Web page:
W3C home > Mailing lists > Public > public-geolocation@w3.org > June 2008

Re: what is a position?

From: Charles McCathieNevile <chaals@opera.com>
Date: Thu, 26 Jun 2008 00:14:46 +0200
To: "Erik Wilde" <dret@berkeley.edu>, public-geolocation@w3.org
Message-ID: <op.udbr2wbwwxe0ny@widsith.local>

On Sun, 22 Jun 2008 03:47:20 +0200, Erik Wilde <dret@berkeley.edu> wrote:

> while i am not a huge fan of the current draft, i think the idea of  
> representing locations as URIs is a good and obvious one.
> one scenario: i am traveling and would like to avoid leaving an exact  
> GPS location trail. so i set my mobile device to say that i am in (and  
> this is completely made up) geo:usgs.gov/states/CA and all i am saying  
> with that is that i am in california. privacy-wise, this lets me choose  
> how much i want to disclose, and it still allows me to get localized  
> results.

Indeed. Most of the work I have done on geo systems has been in the  
context of global travel - the applications are far more tied to "who  
lives here, and what are the top 10 sights or events in this city that are  
interesting to me than they are to the "where is the nearest open bart"  
level of detail.

So the scheme I came up with (which is now reasonably common amongst at  
least the FOAF world) is "nearest airport". This is easily represented as  
a particular HTTP-based namespace, and it is quite trivial to set up a  
system that for a given airport actually returns useful data in some form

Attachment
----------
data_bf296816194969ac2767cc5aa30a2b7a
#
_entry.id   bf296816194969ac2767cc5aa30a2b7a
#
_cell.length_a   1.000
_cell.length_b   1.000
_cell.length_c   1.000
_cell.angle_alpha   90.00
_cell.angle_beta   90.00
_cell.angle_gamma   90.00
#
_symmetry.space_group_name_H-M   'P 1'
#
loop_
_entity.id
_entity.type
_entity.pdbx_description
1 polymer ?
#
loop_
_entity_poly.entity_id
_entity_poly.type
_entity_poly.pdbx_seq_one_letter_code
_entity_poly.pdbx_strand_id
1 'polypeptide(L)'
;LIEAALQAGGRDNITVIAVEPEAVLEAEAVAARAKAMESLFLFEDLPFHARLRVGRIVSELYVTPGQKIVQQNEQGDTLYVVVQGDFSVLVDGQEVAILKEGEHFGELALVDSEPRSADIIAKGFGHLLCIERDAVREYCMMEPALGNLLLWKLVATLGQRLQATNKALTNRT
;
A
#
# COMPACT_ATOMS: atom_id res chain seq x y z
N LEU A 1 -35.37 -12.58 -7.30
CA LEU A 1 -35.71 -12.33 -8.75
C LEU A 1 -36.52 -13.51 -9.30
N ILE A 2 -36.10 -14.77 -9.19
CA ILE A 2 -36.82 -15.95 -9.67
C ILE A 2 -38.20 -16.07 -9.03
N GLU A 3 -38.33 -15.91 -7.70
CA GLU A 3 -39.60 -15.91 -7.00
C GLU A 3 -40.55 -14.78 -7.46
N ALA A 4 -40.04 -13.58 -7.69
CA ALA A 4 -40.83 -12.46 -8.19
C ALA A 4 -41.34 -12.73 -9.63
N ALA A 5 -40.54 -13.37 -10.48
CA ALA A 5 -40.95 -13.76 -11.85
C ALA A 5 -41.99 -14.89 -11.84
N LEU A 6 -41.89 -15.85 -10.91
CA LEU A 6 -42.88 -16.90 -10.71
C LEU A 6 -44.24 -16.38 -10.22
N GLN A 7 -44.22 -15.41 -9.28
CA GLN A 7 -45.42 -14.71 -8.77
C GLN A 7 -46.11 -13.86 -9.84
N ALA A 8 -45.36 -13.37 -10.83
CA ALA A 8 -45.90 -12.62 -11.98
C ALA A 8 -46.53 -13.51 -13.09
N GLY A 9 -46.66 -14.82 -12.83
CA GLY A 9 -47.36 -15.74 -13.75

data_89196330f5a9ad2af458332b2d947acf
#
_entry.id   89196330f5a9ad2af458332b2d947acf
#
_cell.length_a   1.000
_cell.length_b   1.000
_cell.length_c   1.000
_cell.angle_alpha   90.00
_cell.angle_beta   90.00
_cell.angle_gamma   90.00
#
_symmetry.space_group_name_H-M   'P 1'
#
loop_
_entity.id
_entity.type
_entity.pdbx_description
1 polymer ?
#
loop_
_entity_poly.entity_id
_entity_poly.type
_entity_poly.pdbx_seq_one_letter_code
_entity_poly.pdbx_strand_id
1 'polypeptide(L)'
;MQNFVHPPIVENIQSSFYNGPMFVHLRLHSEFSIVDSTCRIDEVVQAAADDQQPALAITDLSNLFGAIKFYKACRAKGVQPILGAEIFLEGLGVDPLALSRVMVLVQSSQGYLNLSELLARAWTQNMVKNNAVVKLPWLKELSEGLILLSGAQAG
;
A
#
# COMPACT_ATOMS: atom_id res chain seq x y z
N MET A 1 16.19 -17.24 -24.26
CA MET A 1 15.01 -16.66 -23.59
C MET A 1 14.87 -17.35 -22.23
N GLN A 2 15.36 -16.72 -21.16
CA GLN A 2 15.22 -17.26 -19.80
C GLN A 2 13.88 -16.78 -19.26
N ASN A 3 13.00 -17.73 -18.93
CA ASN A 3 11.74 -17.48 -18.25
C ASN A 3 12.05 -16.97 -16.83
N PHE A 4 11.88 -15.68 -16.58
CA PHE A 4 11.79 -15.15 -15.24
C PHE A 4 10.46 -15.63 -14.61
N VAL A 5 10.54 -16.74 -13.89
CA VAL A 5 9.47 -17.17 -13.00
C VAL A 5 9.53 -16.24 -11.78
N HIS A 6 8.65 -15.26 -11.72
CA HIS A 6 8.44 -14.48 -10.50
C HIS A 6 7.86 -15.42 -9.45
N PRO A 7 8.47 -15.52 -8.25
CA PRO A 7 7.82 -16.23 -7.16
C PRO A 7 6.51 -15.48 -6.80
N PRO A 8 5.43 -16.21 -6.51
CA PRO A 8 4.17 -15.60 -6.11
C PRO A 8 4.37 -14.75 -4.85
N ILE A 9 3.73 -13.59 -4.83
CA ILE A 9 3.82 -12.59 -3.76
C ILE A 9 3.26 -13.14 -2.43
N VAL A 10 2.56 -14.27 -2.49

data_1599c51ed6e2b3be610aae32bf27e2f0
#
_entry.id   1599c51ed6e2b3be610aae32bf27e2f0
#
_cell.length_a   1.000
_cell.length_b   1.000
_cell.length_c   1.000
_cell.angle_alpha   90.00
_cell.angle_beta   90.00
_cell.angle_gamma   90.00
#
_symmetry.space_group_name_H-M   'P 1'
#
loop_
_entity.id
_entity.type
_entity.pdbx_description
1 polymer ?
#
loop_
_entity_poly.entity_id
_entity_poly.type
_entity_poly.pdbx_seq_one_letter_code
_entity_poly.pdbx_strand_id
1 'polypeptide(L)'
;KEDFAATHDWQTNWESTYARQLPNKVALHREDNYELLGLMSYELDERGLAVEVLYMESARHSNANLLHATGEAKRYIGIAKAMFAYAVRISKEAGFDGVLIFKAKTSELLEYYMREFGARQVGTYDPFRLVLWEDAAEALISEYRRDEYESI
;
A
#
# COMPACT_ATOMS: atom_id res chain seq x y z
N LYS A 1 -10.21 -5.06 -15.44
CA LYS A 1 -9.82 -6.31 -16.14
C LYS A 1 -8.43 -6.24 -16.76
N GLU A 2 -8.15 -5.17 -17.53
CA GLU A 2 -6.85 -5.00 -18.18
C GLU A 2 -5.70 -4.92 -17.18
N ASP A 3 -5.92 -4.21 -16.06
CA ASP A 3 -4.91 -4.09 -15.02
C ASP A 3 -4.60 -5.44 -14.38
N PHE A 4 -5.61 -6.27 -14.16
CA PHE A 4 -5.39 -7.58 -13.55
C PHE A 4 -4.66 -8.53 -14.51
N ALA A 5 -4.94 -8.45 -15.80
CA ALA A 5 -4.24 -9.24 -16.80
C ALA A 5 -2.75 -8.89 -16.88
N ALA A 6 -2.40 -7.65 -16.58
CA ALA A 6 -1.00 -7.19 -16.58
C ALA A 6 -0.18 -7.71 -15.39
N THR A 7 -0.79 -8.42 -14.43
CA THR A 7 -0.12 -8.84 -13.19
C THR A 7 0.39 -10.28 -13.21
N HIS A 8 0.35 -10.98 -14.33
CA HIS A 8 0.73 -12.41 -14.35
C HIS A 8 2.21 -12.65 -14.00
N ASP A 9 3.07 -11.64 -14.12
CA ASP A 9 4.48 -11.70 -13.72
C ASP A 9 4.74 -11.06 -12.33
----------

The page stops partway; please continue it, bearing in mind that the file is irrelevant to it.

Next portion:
or other - indeed people have been doing this for years.

It's a scheme where the user essentially identifies a fairly vague piece  
of information, that happens to make sense to a large number of people and  
things they are interested in, although for example it's not  
straightforwardly obvious how to make a neat user interface for something  
that has maps as its underlying premise of how people think about location.

Interestingly, many years later, this is pretty much the concept  
underlying dopplr.com, which includes a bunch of people who have thought  
hard for many years about this kind of issue. Places like the Geowanking  
list have hosted discussions along these lines for 5 years, and they were  
often old ideas then: http://lists.burri.to/pipermail/geowanking

> i don't want to engage in detailed discussions around how such a scheme  
> could or should be designed, who is responsible for managing the  
> "namespaces", and how all of that would fit into a more location-aware  
> web (or at least that should go into a different thread). but i would be  
> interested in feedback about that scenario, and how exactly this idea of  
> "privacy-friendly locations" could be supported.

I think that there needs to be a fairly rich concept of "position". I  
often (but not always) tell the entire world where I am in terms of  
nearest airport. I am loath to tell more than a small handful of people  
any more detail. Basically, there are a number of useful schemes - I am  
not often personally interested in one based on "states" (by which I mean  
political boundaries on a scale of tens to hundreds of km across with some  
falling outside that range), but there are plenty of use cases for such a  
thing. Likewise there are plenty of locations which are based on defined  
physical things in the world - although often the edges are quite fuzzy.

Just some old ideas getting an airing...



Charles McCathieNevile  Opera Software, Standards Group
     je parle français -- hablo español -- jeg lærer norsk
http://my.opera.com/chaals   Try Opera 9.5: http://snapshot.opera.com
Received on Wednesday, 25 June 2008 22:15:58 UTC

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